One of the most somber and beautiful days of remembrance in the Christian calendar happens two days before Easter Sunday. On the Friday of Passover, Jesus was unlawfully tried and sentenced to die upon a cross. Because of his sacrifice, he paid the penalty for our sins and granted us the opportunity to be purified of our iniquity. On that Easter Sunday, he arose, conquering death and allowing us to come into an eternal relationship and life with him.

Many churches will often hold a service for Good Friday, to remember the agonizing pain and suffering Jesus underwent for us. Before or after the service, we may wonder how to best commemorate the life and death of Jesus on that Good Friday. For that, we suggest gathering with friends and family and participating in a Good Friday prayer.

Even if you don’t have the “right words” to say, it does not matter. The Holy Spirit intercedes for us and translates our groanings (Romans 8:26). But we’d love to provide a template in case you find yourself at a loss of words on this sobering occasion.

What Is a Good Scripture for Good Friday?

We recommend turning to all the Gospel accounts of Jesus’ trial and death during Good Friday. You can find such accounts in the first four books of the Gospel. Although we won’t include all of the passages in full below (Matthew 27:32-61, Mark 15:33-39, Luke 23, and John 19:1-37), we’ll include an excerpt from some of the passages. Please feel free, prior to your prayer, to read one or all of the accounts held within the Gospels to understand what happened on this day.

Matthew 27:32-37: “As they were going out, they met a man from Cyrene, named Simon, and they forced him to carry the cross. They came to a place called Golgotha (which means “the place of the skull”). There they offered Jesus wine to drink, mixed with gall; but after tasting it, he refused to drink it. When they had crucified him, they divided up his clothes by casting lots. And sitting down, they kept watch over him there. Above his head they placed the written charge against him: THIS IS JESUS, THE KING OF THE JEWS.”

Mark 15:33-39: “At noon, darkness came over the whole land until three in the afternoon.And at three in the afternoon Jesus cried out in a loud voice, “Eloi, Eloi, lema sabachthani?” (which means “My God, my God, why have you forsaken me?”). When some of those standing near heard this, they said, “Listen, he’s calling Elijah.” Someone ran, filled a sponge with wine vinegar, put it on a staff, and offered it to Jesus to drink. “Now leave him alone. Let’s see if Elijah comes to take him down,” he said. With a loud cry, Jesus breathed his last. The curtain of the temple was torn in two from top to bottom. And when the centurion, who stood there in front of Jesus, saw how he died, he said, “Surely this man was the Son of God!”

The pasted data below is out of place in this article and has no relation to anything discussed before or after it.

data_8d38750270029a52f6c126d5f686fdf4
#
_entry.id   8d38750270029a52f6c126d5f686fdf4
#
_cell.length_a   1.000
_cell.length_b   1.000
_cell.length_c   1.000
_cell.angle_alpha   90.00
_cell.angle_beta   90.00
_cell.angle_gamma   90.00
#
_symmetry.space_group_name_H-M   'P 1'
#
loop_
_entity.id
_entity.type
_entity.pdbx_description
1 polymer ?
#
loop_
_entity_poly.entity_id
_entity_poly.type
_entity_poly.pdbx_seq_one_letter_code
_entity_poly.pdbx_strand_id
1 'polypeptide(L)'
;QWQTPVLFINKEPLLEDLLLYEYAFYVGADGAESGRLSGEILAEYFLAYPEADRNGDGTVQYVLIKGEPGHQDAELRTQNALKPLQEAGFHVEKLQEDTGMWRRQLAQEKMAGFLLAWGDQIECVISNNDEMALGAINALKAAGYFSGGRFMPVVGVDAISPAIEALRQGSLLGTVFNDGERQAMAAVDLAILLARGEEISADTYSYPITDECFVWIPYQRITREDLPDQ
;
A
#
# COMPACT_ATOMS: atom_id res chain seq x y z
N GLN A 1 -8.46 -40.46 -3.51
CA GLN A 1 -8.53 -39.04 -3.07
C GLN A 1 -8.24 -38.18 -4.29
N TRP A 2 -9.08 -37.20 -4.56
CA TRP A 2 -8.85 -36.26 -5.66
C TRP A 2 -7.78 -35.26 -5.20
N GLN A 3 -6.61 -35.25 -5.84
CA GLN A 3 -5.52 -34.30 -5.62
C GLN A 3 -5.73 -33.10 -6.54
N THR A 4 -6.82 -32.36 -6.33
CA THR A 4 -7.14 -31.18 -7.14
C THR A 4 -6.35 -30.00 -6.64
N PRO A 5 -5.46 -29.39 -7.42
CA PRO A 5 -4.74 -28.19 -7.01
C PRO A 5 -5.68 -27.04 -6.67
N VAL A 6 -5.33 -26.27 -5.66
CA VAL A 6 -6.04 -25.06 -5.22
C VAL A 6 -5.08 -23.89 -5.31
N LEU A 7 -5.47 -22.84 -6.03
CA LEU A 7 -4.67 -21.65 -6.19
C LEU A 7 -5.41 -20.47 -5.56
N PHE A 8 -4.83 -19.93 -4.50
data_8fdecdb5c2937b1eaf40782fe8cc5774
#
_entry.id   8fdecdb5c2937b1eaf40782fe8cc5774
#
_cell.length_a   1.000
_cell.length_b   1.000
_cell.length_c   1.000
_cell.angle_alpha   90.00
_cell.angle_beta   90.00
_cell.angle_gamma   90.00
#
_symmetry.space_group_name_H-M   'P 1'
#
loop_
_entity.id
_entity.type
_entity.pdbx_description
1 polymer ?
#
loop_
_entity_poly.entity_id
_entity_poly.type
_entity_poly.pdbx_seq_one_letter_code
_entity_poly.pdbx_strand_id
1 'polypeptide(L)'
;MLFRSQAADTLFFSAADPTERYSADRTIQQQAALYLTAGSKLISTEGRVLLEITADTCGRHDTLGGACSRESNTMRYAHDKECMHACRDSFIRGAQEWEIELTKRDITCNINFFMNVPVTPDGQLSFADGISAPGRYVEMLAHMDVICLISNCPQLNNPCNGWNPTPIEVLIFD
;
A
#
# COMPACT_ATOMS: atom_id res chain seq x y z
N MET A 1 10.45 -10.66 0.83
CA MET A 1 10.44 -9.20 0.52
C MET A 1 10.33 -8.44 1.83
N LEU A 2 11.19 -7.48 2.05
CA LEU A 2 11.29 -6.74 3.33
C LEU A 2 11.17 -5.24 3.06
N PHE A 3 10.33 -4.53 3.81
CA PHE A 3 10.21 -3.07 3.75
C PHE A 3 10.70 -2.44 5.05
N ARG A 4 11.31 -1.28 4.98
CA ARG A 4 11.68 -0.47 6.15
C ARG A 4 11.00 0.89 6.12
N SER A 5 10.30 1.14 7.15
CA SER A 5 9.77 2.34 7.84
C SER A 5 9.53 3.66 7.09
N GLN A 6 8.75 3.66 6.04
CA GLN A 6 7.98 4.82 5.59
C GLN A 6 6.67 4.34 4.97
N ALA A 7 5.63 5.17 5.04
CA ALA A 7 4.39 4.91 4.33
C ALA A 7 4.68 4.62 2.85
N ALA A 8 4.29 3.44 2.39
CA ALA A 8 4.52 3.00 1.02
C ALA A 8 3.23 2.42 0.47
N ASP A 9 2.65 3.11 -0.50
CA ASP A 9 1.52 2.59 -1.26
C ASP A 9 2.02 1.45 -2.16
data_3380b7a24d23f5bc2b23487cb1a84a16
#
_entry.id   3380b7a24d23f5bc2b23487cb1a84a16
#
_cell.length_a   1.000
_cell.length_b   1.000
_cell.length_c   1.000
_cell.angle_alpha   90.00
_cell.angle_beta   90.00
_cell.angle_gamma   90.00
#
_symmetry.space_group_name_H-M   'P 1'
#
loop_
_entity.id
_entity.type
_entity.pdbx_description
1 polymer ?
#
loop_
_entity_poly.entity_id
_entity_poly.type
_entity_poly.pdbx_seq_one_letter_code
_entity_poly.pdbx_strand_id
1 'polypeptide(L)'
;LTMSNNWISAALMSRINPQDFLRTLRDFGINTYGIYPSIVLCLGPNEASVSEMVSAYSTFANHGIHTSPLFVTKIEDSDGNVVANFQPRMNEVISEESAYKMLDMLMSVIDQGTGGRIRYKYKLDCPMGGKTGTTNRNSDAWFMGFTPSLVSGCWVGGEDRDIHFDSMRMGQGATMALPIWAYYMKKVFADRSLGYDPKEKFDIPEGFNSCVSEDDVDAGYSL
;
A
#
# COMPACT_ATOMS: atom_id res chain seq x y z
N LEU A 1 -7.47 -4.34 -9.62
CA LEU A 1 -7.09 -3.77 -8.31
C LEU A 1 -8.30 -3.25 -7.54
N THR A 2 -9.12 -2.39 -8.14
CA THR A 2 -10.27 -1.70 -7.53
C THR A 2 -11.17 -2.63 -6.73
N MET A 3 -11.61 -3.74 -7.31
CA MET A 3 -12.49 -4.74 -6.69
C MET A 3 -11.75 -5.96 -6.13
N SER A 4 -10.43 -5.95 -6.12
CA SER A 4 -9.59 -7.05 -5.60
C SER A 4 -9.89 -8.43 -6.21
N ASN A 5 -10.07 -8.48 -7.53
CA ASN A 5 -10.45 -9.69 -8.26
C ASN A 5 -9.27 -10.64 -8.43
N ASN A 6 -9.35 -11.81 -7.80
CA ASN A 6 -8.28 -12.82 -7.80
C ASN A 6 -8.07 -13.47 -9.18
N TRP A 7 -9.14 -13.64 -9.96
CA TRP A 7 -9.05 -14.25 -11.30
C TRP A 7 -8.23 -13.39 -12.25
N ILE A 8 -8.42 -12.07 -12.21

Luke 23:1-6: “Then the whole assembly rose and led him off to Pilate. And they began to accuse him, saying, “We have found this man subverting our nation. He opposes payment of taxes to Caesar and claims to be Messiah, a king.” So Pilate asked Jesus, “Are you the king of the Jews?” “You have said so,” Jesus replied. Then Pilate announced to the chief priests and the crowd, “I find no basis for a charge against this man.” But they insisted, “He stirs up the people all over Judea by his teaching. He started in Galilee and has come all the way here.” On hearing this, Pilate asked if the man was a Galilean. When he learned that Jesus was under Herod’s jurisdiction, he sent him to Herod, who was also in Jerusalem at that time.”

John 19:1-6: “Then Pilate took Jesus and had him flogged. The soldiers twisted together a crown of thorns and put it on his head. They clothed him in a purple robe and went up to him again and again, saying, “Hail, king of the Jews!” And they slapped him in the face. Once more Pilate came out and said to the Jews gathered there, “Look, I am bringing him out to you to let you know that I find no basis for a charge against him.” When Jesus came out wearing the crown of thorns and the purple robe, Pilate said to them, “Here is the man!” As soon as the chief priests and their officials saw him, they shouted, “Crucify! Crucify!”